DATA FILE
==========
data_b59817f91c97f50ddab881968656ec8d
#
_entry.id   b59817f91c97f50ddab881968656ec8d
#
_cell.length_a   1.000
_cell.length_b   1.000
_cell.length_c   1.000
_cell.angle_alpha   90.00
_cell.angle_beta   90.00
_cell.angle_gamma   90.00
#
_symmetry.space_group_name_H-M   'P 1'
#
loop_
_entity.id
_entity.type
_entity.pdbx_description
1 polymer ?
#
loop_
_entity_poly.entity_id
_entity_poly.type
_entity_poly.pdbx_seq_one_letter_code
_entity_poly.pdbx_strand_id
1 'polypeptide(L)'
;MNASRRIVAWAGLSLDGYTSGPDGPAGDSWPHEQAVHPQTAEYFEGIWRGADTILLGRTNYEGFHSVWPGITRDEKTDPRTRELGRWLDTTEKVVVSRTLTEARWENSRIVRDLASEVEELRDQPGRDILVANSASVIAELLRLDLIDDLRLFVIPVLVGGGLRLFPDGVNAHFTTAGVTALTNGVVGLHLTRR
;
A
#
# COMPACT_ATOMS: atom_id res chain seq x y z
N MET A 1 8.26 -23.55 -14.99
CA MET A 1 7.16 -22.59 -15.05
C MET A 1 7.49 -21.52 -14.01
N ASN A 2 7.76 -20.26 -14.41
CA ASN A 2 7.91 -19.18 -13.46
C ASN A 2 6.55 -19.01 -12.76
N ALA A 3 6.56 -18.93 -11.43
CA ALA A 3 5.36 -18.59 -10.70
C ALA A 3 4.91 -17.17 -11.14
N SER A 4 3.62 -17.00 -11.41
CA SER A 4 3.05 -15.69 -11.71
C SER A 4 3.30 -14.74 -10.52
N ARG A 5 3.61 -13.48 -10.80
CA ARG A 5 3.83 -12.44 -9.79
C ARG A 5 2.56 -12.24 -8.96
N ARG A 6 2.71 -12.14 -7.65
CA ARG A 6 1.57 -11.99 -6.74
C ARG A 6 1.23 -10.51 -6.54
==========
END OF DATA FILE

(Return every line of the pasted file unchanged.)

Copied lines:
data_b59817f91c97f50ddab881968656ec8d
#
_entry.id   b59817f91c97f50ddab881968656ec8d
#
_cell.length_a   1.000
_cell.length_b   1.000
_cell.length_c   1.000
_cell.angle_alpha   90.00
_cell.angle_beta   90.00
_cell.angle_gamma   90.00
#
_symmetry.space_group_name_H-M   'P 1'
#
loop_
_entity.id
_entity.type
_entity.pdbx_description
1 polymer ?
#
loop_
_entity_poly.entity_id
_entity_poly.type
_entity_poly.pdbx_seq_one_letter_code
_entity_poly.pdbx_strand_id
1 'polypeptide(L)'
;MNASRRIVAWAGLSLDGYTSGPDGPAGDSWPHEQAVHPQTAEYFEGIWRGADTILLGRTNYEGFHSVWPGITRDEKTDPRTRELGRWLDTTEKVVVSRTLTEARWENSRIVRDLASEVEELRDQPGRDILVANSASVIAELLRLDLIDDLRLFVIPVLVGGGLRLFPDGVNAHFTTAGVTALTNGVVGLHLTRR
;
A
#
# COMPACT_ATOMS: atom_id res chain seq x y z
N MET A 1 8.26 -23.55 -14.99
CA MET A 1 7.16 -22.59 -15.05
C MET A 1 7.49 -21.52 -14.01
N ASN A 2 7.76 -20.26 -14.41
CA ASN A 2 7.91 -19.18 -13.46
C ASN A 2 6.55 -19.01 -12.76
N ALA A 3 6.56 -18.93 -11.43
CA ALA A 3 5.36 -18.59 -10.70
C ALA A 3 4.91 -17.17 -11.14
N SER A 4 3.62 -17.00 -11.41
CA SER A 4 3.05 -15.69 -11.71
C SER A 4 3.30 -14.74 -10.52
N ARG A 5 3.61 -13.48 -10.80
CA ARG A 5 3.83 -12.44 -9.79
C ARG A 5 2.56 -12.24 -8.96
N ARG A 6 2.71 -12.14 -7.65
CA ARG A 6 1.57 -11.99 -6.74
C ARG A 6 1.23 -10.51 -6.54